Season 3, Episode 8
Putting Passion in IP
Anjanette shared with us her love of intellectual property, discussing how to take a customer-centric approach when analysing and presenting data, adopting the correct tools to support efficiency and visualisations. She also highlighted the importance of a diverse team and the need to make IP accessible.
She chats to the hosts of the Cipher Vision podcast, who are:
How has the perception of intellectual property changed over the time?
The value of intellectual property has evolved into a wonderful appreciation for the data analytics behind our competitive IP.
15 years ago, the role of an IP analyst was not as prolific as it is today. There was just a handful of IP analysts in the company. I took it as a personal mission to really understand voice of customer.
What is going well and what would they like to see in order to be able to really provide value to the organisation?
On the importance of visualising data
I would try a variety of visualisations and different analytical approaches to patents. One might ask, ‘how do you even analyse a patent?’, but patents are still data.
The visualisation of data is much more powerful than sending a spreadsheet or just sending a list of patents and saying, ‘you should read these’. It’s really analysing what the patents say. And then presenting it in a manner that explains why the business should care.
I think what the Intellectual Asset Management function excels at is taking an enormous amount of data, analysing the data, categorising the data and summarising the data in a form that is digestible from the business.
Corning’s diversity initiatives
The Intellectual Property Owners Education Foundation (IPO EF) is an organisation whose strategic mission is to create an awareness about the importance of IP, with a focus on underrepresented or underserved communities.
I felt that this organisation really spoke to me as a person, coming from an underrepresented community or tribal community, and that I made it my mission to help support their strategic mission.
IPO EF has several free materials to educate the next generation of innovators. We took this curriculum, and the first place we started with was our local Girl Scouts.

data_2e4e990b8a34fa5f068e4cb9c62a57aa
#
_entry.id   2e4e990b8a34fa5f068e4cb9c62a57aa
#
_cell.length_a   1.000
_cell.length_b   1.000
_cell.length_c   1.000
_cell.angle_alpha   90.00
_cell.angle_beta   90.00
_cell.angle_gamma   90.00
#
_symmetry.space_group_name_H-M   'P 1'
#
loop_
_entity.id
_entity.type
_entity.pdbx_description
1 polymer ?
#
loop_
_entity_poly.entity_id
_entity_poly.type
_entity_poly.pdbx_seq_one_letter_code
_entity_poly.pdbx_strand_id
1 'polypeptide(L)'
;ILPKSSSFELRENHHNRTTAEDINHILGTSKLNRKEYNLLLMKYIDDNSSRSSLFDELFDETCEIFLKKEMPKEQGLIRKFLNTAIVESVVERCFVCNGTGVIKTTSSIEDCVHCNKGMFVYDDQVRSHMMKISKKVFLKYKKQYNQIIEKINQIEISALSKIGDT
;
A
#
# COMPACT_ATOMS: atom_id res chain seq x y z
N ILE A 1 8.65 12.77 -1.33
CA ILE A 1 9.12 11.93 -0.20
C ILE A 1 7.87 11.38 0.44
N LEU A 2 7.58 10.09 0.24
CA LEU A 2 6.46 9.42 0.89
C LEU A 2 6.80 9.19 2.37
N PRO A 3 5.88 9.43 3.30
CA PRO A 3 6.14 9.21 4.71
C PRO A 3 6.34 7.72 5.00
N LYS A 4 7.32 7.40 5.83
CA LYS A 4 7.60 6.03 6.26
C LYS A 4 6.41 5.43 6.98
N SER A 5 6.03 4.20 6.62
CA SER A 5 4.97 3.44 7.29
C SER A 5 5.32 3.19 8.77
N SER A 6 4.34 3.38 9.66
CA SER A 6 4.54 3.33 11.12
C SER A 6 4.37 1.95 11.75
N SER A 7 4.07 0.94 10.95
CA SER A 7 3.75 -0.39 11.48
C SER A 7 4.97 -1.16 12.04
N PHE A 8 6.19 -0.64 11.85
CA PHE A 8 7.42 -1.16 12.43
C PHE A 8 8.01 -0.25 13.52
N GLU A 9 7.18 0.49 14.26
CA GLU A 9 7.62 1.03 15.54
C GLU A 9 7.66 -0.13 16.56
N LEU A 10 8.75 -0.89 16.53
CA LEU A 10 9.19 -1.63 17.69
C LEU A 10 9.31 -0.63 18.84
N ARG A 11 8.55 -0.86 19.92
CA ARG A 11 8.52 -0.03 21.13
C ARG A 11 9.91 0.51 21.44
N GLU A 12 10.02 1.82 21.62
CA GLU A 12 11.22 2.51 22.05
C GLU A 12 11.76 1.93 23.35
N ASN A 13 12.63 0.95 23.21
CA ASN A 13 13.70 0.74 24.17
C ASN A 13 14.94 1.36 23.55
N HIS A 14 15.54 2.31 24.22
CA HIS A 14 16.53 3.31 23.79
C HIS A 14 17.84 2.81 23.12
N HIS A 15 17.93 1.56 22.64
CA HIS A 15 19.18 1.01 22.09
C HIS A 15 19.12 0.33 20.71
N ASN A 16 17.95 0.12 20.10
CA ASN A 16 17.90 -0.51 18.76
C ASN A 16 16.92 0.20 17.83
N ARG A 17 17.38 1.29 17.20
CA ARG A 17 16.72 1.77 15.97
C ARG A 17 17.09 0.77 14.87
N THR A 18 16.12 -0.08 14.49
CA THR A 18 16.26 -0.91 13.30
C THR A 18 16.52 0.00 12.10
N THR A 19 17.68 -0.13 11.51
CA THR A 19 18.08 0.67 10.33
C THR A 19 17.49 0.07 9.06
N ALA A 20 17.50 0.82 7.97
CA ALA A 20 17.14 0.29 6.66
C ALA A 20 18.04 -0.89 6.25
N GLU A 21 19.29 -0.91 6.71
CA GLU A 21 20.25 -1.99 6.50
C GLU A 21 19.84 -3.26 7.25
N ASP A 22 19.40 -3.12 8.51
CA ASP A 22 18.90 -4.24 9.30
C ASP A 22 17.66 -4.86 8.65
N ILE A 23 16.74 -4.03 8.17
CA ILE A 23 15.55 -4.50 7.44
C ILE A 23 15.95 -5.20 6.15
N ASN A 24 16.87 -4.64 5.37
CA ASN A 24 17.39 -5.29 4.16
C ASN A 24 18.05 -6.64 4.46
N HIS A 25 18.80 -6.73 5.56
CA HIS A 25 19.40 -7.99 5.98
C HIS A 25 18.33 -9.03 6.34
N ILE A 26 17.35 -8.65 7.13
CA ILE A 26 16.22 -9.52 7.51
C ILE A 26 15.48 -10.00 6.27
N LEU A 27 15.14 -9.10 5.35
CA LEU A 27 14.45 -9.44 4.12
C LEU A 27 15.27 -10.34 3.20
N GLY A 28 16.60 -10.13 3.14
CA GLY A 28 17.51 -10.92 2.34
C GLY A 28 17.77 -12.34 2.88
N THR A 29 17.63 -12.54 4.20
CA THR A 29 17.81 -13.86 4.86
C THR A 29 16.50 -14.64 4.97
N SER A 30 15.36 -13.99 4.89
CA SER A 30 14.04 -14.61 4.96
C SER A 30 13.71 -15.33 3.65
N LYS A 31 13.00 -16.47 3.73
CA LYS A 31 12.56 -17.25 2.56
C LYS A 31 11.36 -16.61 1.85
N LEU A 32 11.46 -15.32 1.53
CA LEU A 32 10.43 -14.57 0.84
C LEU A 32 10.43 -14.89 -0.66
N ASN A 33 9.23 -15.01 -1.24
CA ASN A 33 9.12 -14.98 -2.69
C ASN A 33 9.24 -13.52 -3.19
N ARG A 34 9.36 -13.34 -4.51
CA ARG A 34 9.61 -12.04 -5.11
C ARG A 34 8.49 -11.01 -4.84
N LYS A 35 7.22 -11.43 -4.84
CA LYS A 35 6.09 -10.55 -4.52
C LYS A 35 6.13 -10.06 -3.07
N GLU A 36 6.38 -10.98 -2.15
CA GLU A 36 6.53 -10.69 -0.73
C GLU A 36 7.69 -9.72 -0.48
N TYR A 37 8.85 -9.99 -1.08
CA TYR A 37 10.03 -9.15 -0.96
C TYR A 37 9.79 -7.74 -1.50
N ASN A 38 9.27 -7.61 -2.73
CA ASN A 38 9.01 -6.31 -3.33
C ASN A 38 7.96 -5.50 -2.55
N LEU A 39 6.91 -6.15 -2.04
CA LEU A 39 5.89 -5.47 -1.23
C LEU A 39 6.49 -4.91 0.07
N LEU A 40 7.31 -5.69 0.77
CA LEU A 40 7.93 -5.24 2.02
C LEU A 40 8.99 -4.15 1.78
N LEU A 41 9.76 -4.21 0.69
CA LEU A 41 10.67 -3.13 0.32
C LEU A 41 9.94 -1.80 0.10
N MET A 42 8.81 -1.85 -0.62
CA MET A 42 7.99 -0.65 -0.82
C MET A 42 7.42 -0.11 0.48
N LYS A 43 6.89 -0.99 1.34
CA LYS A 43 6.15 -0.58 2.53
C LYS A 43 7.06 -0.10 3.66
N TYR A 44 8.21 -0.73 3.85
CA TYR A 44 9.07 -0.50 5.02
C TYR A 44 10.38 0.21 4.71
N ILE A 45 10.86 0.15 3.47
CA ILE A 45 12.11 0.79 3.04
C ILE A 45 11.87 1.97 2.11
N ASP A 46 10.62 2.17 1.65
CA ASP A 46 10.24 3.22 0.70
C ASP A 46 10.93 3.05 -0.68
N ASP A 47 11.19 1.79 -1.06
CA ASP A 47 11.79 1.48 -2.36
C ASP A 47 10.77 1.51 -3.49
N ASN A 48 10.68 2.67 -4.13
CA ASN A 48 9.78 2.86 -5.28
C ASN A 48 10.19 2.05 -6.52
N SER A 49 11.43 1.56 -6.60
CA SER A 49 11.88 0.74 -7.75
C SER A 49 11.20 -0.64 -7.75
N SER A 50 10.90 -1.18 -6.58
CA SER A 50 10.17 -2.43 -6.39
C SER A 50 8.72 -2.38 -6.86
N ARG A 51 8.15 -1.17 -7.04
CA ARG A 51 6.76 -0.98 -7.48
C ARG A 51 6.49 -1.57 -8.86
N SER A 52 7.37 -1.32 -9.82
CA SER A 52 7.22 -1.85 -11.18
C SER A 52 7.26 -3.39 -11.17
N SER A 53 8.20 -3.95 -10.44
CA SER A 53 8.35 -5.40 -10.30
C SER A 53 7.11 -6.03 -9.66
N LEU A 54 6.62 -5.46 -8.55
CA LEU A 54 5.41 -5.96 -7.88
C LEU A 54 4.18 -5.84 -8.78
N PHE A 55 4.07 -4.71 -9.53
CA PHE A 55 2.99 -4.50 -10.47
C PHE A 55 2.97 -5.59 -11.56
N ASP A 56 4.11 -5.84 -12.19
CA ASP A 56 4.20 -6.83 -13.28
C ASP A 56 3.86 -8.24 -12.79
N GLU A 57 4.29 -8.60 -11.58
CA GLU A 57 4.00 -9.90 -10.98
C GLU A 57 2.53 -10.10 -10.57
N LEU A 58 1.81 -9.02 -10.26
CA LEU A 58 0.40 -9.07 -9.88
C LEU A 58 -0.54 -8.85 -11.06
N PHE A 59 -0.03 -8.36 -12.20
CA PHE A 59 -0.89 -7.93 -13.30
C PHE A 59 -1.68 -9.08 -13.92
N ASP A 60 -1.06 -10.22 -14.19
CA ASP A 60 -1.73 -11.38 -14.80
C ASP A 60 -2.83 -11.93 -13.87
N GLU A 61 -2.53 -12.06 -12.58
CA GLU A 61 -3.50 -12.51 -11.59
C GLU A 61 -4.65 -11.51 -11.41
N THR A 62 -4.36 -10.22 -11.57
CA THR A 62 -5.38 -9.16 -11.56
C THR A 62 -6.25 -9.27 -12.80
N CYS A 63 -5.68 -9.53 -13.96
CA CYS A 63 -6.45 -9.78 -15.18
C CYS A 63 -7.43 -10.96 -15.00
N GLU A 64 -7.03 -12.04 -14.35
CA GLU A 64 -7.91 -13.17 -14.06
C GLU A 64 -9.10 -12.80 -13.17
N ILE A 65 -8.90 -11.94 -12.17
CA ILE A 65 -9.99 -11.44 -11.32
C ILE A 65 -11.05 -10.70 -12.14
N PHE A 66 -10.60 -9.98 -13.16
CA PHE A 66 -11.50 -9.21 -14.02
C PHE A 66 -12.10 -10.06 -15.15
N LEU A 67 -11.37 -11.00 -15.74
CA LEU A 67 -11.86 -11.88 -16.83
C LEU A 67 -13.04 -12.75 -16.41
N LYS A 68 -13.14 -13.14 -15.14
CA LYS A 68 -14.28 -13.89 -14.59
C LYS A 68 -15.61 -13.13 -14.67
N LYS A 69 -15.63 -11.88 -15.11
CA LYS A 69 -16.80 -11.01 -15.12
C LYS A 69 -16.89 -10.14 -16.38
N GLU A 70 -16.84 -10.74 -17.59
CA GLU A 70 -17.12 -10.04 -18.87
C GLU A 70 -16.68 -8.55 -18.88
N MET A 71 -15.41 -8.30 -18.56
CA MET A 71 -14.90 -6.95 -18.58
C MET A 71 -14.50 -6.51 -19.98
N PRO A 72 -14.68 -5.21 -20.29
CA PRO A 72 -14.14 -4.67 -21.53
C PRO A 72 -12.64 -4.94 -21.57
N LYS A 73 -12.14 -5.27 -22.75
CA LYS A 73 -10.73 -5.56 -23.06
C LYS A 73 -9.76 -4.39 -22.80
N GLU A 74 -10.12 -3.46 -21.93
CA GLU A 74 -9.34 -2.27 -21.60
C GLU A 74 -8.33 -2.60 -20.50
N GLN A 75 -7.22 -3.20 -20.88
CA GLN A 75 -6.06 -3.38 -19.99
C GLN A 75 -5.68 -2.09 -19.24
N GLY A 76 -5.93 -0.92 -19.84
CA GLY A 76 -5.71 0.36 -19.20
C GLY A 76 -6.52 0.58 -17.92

The next place we went to was the Tuscarora Indian Nation. So my tribal community, and we present it to the fifth and sixth graders about what is IP. And we also try to focus on explaining it and teaching it to them from their lens as Native American people, so what is it in their daily lives, that surrounds them that has an element of intellectual property associated with it?
Understanding diversity within Corning
Corning signed on with the diversity pledge in late 2021 as a public commitment to studying, analysing and working to improve the gender disparity in our inventorship.
We have worked over the course of the past 18 months to understand what is our women inventor rate, which is the number of unique women inventors, over the total number of unique inventors. It is 16% and so that exceeds the USPTO reported average in their last progress and potential report.
We also have studied and analysed our patents with women inventors and that number is outstanding. It’s at 34%, compared to what we see in the US progress and potential report of 22%.
Sharing a love for data
It is a gift, to be able to present patent data in a form that is meaningful to the business.
An example, is benchmarking with Cipher. The beauty of Cipher is that you can put in an enormous amount of data, and it provides the visualisations for you.
You can more quickly get to the analysis phase of your study, versus going through all of the manual iterations of data analysis and then work towards interpreting what does this data mean to me? What does it mean to my business?
Implementing new technologies and new approaches
My advice would be to do your due diligence.
We were a little bit hesitant to embark on the machine learning journey because our history as a team is to analyse large amounts of patent data. And so the fact that Cipher can provide a result set so quickly, meant we really had to learn how to trust that data.
We have spent half of our careers manually analysing data, which is very time consuming. There’s no shortcut to analysing patents and so using machine learning to help you get to that analysis phase quicker, is helping us become more efficient, more effective, and to do more.
What does the future hold?
It’s critical to be able to understand who is filing what, when, where, what are the technical solutions.
In order to understand that, you need to have the right tools and you need to have the right resources in place to analyse that data for you.
And so I think the value of Intellectual Asset Management will continue to grow.
Anjanette’s key takeaway
My vision is that your listeners understand and appreciate the role, contributions and impact that Intellectual Asset Analysts and Intellectual Asset Managers make to the organisation, and that these contributions are stronger and richer, if coming from a diverse team, which I’m fortunate enough to have.
Nigel’s key takeaway
Corning has had a culture of innovation for over 170 years. Anjanette’s passion for intellectual property is contagious.
There’s a hard edge to her narrative. IP remains a subject that is inaccessible and not just for the underrepresented communities that Anjanette directly supports. It remains a topic where IP professionals need to learn the languages of business and the many dialects: encompassing commercial, technical as well as legal.
What these communities have in common is the need for evidence to support strategic decisions. We are fortunate to live in an era where there is more patent data and advanced technologies to analyse that data.